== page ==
Idaho, County Birth and Death Records (FamilySearch Historical Records)

From FamilySearch Wiki
Jump to: navigation, search
FamilySearch Record Search This article describes a collection of historical records scheduled to become available at FamilySearch.org.
CID1951759
{{{CID2}}}
{{{CID3}}}
{{{CID4}}}
{{{CID5}}}
{{{CID6}}}
{{{CID7}}}
{{{CID8}}}
{{{CID9}}}

Record Description

The collection consists of images of county birth and death registers for the following counties:

  • Ada
  • Bingham
  • Blaine
  • Bonner
  • Bonneville
  • Canyon
  • Cassia
  • Clearwater
  • Elmore
  • Fremont
  • Kootenai
  • Latah
  • Lemhi
  • Owyhee
  • Shoshone
  • Twin Falls
  • Washington

Some birth and deaths registers may extend beyond 1911.

Record Content

The key genealogical facts found in the Birth Registers may include the following information:

Idaho,County Birth Record DGS 4533299 42.jpg
  • Full birth date
  • Place of birth
  • Name of Child
  • Gender
  • Race or Color
  • No. in Family
  • Living or Stillborn
  • Names of Parents
  • Color of Parents
  • Occupation of Father
  • Birthplace of parents
  • Age of parents
  • Residence
  • Maiden Name of Mother
  • Is child legitimate

The key genealogical facts found in the Death Registers may include the following information:

Idaho, County Death Record DGS 4533308 91.jpg
  • Death date with year
  • Place of death
  • Age at death
  • Gender
  • Race or color
  • Married or Single
  • Cause of Death
  • Birthplace
  • Duration of Illness
  • Name of Parents
  • Residence
  • Color of Parents

How to Use the Record

To begin your search it is helpful to know the following:

  • Name
  • Date of the event
  • Place of the event

Search the Collection

Fill in the requested information in the initial search page. Look at the list of entries created by your search. Compare the information about the ancestors in the list to what you already know about your ancestors to determine if this is the correct family or person. You may need to compare the information about more than one person to find your ancestor.

Using the Information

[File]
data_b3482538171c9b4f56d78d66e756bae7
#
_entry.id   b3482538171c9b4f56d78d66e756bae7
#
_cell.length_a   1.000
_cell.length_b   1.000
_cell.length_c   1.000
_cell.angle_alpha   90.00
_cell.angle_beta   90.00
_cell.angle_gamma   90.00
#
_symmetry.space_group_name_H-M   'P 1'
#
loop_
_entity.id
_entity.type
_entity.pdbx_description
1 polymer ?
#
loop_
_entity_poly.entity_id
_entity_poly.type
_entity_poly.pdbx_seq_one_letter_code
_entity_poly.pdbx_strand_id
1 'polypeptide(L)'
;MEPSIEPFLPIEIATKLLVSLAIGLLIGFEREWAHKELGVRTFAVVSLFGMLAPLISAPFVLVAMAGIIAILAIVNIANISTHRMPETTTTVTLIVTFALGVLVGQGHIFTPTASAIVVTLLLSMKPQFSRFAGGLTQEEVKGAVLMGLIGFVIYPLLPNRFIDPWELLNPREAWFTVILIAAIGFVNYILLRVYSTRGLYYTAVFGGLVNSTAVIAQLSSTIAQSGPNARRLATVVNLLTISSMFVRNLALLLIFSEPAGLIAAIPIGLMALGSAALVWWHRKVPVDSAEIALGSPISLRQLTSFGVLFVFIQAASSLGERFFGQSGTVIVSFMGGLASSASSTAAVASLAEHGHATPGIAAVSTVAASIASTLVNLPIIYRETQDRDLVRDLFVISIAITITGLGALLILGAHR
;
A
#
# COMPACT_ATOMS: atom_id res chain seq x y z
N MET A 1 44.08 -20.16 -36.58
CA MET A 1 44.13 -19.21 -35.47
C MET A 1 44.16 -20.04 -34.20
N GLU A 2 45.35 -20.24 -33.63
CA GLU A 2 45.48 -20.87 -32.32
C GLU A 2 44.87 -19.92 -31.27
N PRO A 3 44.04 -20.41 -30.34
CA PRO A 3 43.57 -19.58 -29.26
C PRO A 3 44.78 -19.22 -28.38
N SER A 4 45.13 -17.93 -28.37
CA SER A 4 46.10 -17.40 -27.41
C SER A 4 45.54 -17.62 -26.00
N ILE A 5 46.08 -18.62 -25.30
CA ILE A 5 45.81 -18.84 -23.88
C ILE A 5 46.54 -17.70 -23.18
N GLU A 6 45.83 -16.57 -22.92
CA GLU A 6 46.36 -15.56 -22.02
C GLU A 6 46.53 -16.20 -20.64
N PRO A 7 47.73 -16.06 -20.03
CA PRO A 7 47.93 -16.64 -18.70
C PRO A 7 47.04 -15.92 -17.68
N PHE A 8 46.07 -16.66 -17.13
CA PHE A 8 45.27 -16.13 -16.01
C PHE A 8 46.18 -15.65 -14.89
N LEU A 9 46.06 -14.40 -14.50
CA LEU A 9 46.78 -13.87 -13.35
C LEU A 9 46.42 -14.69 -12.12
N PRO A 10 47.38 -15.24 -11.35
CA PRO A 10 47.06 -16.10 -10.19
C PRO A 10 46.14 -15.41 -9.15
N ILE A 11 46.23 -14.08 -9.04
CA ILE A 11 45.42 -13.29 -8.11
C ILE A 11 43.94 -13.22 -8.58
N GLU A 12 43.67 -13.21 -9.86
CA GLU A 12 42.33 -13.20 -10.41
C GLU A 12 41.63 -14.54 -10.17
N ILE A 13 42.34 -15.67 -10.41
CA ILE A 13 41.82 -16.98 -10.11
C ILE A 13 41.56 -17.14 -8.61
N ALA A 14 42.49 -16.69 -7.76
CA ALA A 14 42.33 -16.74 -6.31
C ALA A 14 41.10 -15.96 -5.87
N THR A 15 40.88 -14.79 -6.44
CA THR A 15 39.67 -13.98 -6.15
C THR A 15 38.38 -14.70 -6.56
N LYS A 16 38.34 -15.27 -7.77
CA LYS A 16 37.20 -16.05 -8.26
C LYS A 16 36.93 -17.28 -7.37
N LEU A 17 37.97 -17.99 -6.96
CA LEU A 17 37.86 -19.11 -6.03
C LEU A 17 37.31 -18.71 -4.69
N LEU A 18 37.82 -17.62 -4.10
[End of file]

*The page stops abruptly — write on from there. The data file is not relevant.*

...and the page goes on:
When you have located your ancestor’s record, carefully evaluate each piece of information given. Make a photocopy of the record, or extract the genealogical information needed. These pieces of information may give you new biographical details. Add this new information to your records of each family. The information may also lead you to other records about your ancestors.

The following examples show ways you can use the information:

  • Use the names and relationships as a basis for compiling family groups.
  • Use the names, date, and residence or place to locate the individual or family in the census.
  • Use the names and places to locate additional records about the individual or family such as church and land records.
  • Use ages listed to determine approximate birth dates.

Tips to Keep in Mind

  • You may need to compare the information of more than one family or person to make this determination.
  • If the record is a death record look for burial and probate records in the same location.
  • If the record is a birth record look for records of the parents.

If you are unable to find the ancestors you are looking for, try the following:

  • Check for variant spellings of the names.
  • Search the records of neighboring counties.
  • Search for an index. Local historical and genealogical societies often have indexes to local records.

Related Websites

Related Wiki Articles

Idaho Vital Records

Contributions to This Article

We welcome user additions to FamilySearch Historical Records wiki articles. We are looking for additional information that will help readers understand the topic and better use the available records. We also need translations for collection titles and images in articles about records written in languages other than English. For specific needs, please visit WikiProject FamilySearch Records.

Please follow these guidelines as you make changes. Thank you for any contributions you may provide.


Citing FamilySearch Historical Collections

When you copy information from a record, you should list where you found the information. This will help you or others to find the record again. It is also good to keep track of records where you did not find information, including the names of the people you looked for in the records. A suggested format for keeping track of records that you have searched is found in the wiki article Help:How to Cite FamilySearch Collections.

Examples of Source Citations for a Record Found in This Collection

  • “Delaware Marriage Records,” index and images, FamilySearch (https://www.familysearch.org: accessed 4 March 2011), entry for William Anderson and Elizabeth Baynard Henry, married 23 November 1913; citing marriage certificate no. 859; FHL microfilm 2,025,063; Delaware Bureau of Archives and Records Management, Dover.
  • “El Salvador Civil Registration,” index and images, FamilySearch (https://www.familysearch.org: accessed 21 March 2011), entry for Jose Maria Antonio del Carmen, born 9 April 1880; citing La Libertad, San Juan Opico, Nacimientos 1879-1893, image 50; Ministerio Archivo Civil de la Alcaldia Municipal de San Salvador.

Citation for This Collection

The following citation refers to the original source of the data and images published on FamilySearch.org Historical Records. It may include the author, custodian, publisher, and archive for the original records.

"Idaho, County Birth and Death Records, 1907-1911." FamilySearch (https://www.familysearch.org). From various county clerks throughout Idaho. FHL microfilm, 25 reels. Family History Library, Salt Lake City, Utah.

Information about creating source citations for FamilySearch Historical Collections is listed in the wiki article Help:How to Create Source Citations For FamilySearch Historical Records Collections.